Sharpening our Saw . . .

March 15th, 2014

In January, the Board of Education adopted a strategic plan developed by a group of community members, students and school personnel.  This strategic plan focused on four areas that will guide the District in fulfilling the mission of fostering learning, excellence, and civic responsibility in all.  Earlier in the year I shared the strategies identified by these four teams, but want to reinforce that each of the teams was tasked with the understanding that any recommendations were directed towards supporting learning—learning that allows us to fulfill our mission.

Another area that has a direct impact on learning is professional development.  It is clear that effective professional development empowers our teachers and support staff so they are better equipped to meet the needs of all students.  With that in mind, we applied for the Teacher Leadership and Compensation System grant awarded by the Department of Education.  Our grant application earned a high enough score for us to be considered, but based upon our demographic data, we were eliminated.  We will apply for funding again next year.

While we did not receive the TLCS grant, we are definitely moving forward in our efforts to empower our staff and best meet the needs of our students.  At the elementary level, the primary focus of our professional development will center around two foundational areas:  1) Improving each students’ ability to read and comprehend at the highest levels possible, 2) Helping students develop a strong mathematical foundation with an emphasis on number sense, fact, computational fluency and problem solving.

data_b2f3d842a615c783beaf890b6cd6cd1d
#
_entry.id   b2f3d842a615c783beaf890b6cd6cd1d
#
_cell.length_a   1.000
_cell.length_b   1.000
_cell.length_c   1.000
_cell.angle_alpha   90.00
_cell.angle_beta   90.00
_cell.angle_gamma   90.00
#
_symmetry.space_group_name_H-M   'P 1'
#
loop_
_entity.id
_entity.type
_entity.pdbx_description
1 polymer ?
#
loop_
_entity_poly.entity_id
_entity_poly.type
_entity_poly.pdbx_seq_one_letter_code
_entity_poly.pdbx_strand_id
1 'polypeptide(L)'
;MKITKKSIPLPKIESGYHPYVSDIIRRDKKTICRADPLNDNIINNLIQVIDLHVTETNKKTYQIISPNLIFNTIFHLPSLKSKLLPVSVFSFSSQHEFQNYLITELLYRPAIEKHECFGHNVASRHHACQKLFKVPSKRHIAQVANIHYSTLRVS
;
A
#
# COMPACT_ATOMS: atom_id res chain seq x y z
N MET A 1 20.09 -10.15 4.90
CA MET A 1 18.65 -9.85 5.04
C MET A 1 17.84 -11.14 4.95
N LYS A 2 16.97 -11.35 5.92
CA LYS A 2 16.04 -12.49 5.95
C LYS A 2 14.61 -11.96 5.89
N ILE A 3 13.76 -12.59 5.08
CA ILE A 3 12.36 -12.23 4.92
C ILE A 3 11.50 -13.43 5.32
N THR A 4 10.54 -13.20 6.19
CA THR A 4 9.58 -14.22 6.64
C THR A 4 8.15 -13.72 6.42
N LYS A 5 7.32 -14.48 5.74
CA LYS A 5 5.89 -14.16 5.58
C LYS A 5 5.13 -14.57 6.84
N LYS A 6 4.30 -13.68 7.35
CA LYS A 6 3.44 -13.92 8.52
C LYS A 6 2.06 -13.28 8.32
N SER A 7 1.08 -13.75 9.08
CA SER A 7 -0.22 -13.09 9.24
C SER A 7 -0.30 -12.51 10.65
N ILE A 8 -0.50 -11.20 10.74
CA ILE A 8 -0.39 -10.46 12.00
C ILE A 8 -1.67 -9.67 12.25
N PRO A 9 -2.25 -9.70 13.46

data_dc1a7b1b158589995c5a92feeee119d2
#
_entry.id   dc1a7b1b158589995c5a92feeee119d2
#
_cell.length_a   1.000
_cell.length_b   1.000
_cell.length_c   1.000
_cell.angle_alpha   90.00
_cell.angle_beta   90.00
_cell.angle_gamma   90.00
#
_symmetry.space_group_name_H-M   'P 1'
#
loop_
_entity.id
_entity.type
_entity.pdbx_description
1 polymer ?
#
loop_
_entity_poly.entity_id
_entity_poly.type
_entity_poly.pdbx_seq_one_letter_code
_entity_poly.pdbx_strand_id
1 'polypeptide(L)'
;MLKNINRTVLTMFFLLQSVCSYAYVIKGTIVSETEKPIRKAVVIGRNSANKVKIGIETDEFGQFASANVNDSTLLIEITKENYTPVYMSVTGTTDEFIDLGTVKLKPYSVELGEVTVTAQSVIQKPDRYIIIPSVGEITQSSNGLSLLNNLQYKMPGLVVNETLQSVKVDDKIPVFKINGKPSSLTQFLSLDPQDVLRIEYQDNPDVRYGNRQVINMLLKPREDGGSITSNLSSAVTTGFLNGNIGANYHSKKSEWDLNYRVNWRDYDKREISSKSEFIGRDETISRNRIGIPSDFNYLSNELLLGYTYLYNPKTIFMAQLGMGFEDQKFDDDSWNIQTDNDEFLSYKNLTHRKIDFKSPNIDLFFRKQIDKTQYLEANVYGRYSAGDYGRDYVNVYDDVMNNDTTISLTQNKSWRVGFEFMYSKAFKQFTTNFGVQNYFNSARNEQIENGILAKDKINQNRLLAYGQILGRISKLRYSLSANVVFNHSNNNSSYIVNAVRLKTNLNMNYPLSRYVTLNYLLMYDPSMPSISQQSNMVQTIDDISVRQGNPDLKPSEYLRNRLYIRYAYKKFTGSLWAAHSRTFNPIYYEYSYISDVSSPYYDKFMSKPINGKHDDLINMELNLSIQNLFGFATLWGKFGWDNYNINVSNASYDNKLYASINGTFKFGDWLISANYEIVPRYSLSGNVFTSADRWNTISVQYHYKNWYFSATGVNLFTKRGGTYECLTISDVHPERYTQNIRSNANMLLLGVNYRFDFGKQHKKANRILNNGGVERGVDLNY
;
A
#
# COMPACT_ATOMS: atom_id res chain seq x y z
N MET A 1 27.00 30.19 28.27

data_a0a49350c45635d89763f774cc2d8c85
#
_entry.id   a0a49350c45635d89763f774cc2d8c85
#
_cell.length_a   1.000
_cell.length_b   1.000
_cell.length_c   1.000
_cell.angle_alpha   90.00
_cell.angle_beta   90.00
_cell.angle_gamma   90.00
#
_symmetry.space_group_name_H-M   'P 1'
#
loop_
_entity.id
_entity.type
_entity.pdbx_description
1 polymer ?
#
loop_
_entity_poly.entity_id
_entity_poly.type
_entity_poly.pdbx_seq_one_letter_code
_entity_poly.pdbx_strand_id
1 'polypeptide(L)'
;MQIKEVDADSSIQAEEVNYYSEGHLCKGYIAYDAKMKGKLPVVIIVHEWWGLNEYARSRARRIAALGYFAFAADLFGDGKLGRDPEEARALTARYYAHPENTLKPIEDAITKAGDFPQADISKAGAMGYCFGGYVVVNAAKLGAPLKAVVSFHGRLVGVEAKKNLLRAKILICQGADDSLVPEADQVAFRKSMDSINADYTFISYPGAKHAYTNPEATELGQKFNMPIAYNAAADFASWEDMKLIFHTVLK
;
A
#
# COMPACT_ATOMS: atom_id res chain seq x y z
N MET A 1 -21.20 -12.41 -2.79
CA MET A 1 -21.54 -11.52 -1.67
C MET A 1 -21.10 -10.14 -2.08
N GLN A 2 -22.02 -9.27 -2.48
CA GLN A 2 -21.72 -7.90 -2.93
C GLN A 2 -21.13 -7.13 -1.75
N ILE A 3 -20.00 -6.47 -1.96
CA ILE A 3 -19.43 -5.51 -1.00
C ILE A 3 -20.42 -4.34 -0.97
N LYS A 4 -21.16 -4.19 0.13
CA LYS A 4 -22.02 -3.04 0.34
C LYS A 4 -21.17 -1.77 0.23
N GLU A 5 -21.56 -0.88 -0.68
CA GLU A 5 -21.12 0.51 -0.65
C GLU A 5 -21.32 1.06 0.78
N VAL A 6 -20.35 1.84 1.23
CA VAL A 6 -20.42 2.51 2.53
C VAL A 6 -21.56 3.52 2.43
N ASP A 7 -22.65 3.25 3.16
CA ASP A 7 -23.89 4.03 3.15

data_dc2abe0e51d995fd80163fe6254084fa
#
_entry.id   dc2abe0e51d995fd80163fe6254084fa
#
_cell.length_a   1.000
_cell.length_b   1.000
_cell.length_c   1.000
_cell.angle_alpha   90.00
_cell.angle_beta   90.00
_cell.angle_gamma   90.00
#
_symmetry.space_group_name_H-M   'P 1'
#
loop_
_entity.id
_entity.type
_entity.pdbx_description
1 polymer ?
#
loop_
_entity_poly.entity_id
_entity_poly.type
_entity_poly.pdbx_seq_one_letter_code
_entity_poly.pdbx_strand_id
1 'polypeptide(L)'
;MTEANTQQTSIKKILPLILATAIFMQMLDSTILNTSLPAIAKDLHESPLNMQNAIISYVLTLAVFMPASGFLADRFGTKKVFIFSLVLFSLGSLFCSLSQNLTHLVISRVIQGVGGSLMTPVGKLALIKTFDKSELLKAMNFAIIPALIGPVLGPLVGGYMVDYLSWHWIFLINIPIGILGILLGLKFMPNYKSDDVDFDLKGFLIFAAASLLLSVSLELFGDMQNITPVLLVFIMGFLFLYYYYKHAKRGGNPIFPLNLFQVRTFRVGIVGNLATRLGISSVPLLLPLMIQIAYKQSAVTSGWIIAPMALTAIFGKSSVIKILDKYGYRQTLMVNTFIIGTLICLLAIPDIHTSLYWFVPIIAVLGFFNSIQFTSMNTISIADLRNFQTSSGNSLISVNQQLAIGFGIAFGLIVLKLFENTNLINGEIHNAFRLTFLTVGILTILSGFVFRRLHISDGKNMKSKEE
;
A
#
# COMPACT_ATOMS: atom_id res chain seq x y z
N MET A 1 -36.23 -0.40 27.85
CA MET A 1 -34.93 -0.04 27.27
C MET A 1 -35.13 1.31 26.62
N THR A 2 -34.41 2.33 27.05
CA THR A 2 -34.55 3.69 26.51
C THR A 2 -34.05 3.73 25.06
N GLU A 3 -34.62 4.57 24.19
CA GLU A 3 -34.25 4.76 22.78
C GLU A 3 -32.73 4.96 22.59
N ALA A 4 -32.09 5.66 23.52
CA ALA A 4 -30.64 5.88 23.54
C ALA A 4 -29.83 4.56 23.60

At the middle and high school levels, the emphasis has been, and will continue to revolve around the framework for Authentic Intellectual Work which focuses on requiring students to:  1) construct knowledge rather than memorize, 2) engage in elaborated communication that requires depth of understanding and the ability to communicate effectively, and 3) application of learning beyond the school building (application).

In addition to the building –specific foci, we have other areas that are important from a K-12 perspective.  One is the continuous evaluating, updating and aligning of our curriculum.  This alignment process includes consideration of the Iowa Core and the vertical alignment that allows students to build knowledge from year to year.  Another is differentiation, which is essentially crafting learning tasks and expectations to meet the learning needs of individual learners.

Finally, one of the most challenging, and potentially powerful opportunities for educators in the quest for meeting the learning needs of all students is the effective use of technology in the teaching/learning process.  As a District, we recognize the importance of meeting this challenge and capitalizing on the opportunities.  To that end, we will be hiring a full-time technology integrationist who will be providing ongoing support to teachers and facilitating collaboration among our K-12 staff.